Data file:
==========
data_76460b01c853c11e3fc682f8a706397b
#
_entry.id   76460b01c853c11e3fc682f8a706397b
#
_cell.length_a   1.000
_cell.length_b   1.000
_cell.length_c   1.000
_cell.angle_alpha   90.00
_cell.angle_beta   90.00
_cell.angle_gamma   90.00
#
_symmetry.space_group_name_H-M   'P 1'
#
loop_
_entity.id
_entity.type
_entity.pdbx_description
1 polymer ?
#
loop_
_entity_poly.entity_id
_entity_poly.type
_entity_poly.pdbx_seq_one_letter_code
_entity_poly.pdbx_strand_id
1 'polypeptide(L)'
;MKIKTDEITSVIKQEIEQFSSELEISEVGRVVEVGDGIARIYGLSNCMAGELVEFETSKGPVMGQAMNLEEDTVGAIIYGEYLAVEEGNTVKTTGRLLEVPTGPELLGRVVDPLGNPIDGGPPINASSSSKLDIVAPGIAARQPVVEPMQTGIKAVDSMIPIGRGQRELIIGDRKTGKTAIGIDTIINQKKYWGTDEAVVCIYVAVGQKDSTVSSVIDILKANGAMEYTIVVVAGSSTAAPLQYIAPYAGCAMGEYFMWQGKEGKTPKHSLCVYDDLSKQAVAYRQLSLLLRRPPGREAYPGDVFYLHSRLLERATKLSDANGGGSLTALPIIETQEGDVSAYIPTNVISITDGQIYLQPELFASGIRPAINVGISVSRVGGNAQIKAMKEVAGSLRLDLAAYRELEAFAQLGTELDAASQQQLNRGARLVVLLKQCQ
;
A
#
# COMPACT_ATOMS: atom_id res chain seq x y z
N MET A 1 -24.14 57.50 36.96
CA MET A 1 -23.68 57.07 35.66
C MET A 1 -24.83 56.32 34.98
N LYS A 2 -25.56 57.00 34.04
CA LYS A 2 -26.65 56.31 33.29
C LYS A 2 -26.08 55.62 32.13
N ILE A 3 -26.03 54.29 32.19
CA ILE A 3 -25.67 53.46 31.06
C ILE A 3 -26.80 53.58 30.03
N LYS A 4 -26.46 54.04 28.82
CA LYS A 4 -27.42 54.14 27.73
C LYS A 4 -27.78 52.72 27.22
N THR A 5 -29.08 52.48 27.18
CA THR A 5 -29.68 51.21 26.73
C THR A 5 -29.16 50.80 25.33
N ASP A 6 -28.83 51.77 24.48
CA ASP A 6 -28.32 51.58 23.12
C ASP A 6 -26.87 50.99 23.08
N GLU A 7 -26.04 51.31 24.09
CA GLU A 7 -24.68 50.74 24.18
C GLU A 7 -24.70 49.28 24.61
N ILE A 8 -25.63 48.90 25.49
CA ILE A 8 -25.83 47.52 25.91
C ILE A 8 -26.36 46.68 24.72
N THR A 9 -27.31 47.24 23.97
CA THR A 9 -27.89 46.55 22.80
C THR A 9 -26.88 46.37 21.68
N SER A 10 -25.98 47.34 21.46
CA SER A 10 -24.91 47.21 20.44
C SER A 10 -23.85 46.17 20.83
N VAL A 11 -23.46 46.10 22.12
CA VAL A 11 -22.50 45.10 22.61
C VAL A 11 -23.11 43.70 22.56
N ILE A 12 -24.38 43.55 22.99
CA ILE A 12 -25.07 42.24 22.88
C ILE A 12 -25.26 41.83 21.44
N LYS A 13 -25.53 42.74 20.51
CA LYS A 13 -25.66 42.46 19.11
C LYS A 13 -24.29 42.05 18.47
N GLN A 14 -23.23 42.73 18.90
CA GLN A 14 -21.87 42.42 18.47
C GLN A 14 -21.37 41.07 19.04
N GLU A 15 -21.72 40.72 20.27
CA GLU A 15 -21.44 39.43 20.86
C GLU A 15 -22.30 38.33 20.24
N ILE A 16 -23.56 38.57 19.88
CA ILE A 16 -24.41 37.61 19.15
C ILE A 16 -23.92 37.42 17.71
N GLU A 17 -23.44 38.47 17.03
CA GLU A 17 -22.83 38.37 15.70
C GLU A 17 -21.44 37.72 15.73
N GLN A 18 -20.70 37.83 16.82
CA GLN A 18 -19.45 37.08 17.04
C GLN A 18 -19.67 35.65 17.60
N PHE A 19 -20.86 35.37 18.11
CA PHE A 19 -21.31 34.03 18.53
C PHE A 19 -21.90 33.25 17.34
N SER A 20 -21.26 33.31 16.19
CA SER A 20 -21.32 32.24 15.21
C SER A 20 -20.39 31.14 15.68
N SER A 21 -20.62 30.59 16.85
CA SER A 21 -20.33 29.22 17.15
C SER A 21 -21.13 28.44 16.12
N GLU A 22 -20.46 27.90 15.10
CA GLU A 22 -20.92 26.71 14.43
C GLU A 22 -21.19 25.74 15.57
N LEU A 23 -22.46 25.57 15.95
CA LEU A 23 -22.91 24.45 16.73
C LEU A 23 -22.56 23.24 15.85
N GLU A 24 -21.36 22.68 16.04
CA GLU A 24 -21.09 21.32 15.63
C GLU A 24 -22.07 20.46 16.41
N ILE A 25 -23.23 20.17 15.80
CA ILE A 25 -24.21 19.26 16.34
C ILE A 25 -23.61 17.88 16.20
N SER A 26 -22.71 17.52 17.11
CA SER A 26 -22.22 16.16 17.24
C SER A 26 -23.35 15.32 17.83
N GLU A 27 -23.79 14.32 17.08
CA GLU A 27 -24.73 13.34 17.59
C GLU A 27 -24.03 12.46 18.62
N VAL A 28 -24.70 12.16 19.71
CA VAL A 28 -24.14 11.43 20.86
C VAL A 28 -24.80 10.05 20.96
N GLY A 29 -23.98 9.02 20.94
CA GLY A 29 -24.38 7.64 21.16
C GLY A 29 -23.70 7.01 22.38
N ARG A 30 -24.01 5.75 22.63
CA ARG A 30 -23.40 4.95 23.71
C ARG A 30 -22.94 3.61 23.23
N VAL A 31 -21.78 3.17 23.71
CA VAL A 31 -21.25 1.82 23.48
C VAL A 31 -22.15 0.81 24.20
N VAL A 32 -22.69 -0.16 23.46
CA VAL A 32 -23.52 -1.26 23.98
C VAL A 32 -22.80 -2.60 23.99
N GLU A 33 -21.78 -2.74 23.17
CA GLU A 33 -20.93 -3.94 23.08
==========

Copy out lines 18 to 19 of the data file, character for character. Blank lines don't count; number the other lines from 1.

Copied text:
1 polymer ?
#